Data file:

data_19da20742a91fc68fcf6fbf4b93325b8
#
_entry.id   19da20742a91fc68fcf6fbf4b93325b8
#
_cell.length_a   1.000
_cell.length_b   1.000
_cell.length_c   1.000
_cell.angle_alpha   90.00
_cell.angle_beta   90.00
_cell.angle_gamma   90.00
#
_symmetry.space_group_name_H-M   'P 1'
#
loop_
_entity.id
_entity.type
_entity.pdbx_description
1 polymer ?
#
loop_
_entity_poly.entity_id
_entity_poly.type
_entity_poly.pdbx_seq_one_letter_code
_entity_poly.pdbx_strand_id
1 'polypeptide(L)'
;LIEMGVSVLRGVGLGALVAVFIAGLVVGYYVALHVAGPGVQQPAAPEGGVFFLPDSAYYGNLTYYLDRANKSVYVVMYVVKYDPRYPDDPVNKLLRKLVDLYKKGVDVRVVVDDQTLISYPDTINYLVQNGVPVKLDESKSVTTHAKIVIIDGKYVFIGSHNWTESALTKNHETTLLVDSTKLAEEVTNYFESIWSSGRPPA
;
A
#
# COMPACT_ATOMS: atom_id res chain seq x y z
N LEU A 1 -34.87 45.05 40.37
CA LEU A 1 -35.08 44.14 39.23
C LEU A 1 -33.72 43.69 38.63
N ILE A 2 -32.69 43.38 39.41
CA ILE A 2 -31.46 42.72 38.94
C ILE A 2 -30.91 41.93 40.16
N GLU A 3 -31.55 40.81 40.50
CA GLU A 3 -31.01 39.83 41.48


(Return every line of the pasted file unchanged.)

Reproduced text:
data_19da20742a91fc68fcf6fbf4b93325b8
#
_entry.id   19da20742a91fc68fcf6fbf4b93325b8
#
_cell.length_a   1.000
_cell.length_b   1.000
_cell.length_c   1.000
_cell.angle_alpha   90.00
_cell.angle_beta   90.00
_cell.angle_gamma   90.00
#
_symmetry.space_group_name_H-M   'P 1'
#
loop_
_entity.id
_entity.type
_entity.pdbx_description
1 polymer ?
#
loop_
_entity_poly.entity_id
_entity_poly.type
_entity_poly.pdbx_seq_one_letter_code
_entity_poly.pdbx_strand_id
1 'polypeptide(L)'
;LIEMGVSVLRGVGLGALVAVFIAGLVVGYYVALHVAGPGVQQPAAPEGGVFFLPDSAYYGNLTYYLDRANKSVYVVMYVVKYDPRYPDDPVNKLLRKLVDLYKKGVDVRVVVDDQTLISYPDTINYLVQNGVPVKLDESKSVTTHAKIVIIDGKYVFIGSHNWTESALTKNHETTLLVDSTKLAEEVTNYFESIWSSGRPPA
;
A
#
# COMPACT_ATOMS: atom_id res chain seq x y z
N LEU A 1 -34.87 45.05 40.37
CA LEU A 1 -35.08 44.14 39.23
C LEU A 1 -33.72 43.69 38.63
N ILE A 2 -32.69 43.38 39.41
CA ILE A 2 -31.46 42.72 38.94
C ILE A 2 -30.91 41.93 40.16
N GLU A 3 -31.55 40.81 40.50
CA GLU A 3 -31.01 39.83 41.48